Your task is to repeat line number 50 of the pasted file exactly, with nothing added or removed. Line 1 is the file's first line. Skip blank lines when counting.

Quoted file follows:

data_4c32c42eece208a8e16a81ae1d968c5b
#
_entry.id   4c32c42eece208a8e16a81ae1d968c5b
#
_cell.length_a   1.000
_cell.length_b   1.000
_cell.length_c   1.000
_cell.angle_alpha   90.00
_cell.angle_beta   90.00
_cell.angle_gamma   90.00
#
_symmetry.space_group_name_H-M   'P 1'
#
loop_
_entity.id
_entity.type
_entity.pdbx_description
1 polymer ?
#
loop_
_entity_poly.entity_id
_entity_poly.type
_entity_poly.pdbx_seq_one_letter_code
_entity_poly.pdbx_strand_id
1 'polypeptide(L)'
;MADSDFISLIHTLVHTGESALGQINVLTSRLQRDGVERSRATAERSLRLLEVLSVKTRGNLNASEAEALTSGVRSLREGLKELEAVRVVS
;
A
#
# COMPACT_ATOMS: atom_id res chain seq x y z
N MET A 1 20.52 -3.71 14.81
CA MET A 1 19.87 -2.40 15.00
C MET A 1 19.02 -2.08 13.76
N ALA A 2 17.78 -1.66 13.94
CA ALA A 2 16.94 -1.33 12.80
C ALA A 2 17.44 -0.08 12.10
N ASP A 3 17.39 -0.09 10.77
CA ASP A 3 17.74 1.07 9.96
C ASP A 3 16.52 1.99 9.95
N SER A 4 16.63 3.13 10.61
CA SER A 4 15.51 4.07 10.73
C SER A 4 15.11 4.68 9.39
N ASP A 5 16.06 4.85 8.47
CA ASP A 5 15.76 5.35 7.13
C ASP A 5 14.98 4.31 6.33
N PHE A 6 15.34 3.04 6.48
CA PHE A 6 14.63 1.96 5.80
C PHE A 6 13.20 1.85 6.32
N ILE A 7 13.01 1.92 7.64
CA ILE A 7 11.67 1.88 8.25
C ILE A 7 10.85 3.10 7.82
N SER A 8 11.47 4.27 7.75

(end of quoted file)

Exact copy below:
CA ILE A 7 11.67 1.88 8.25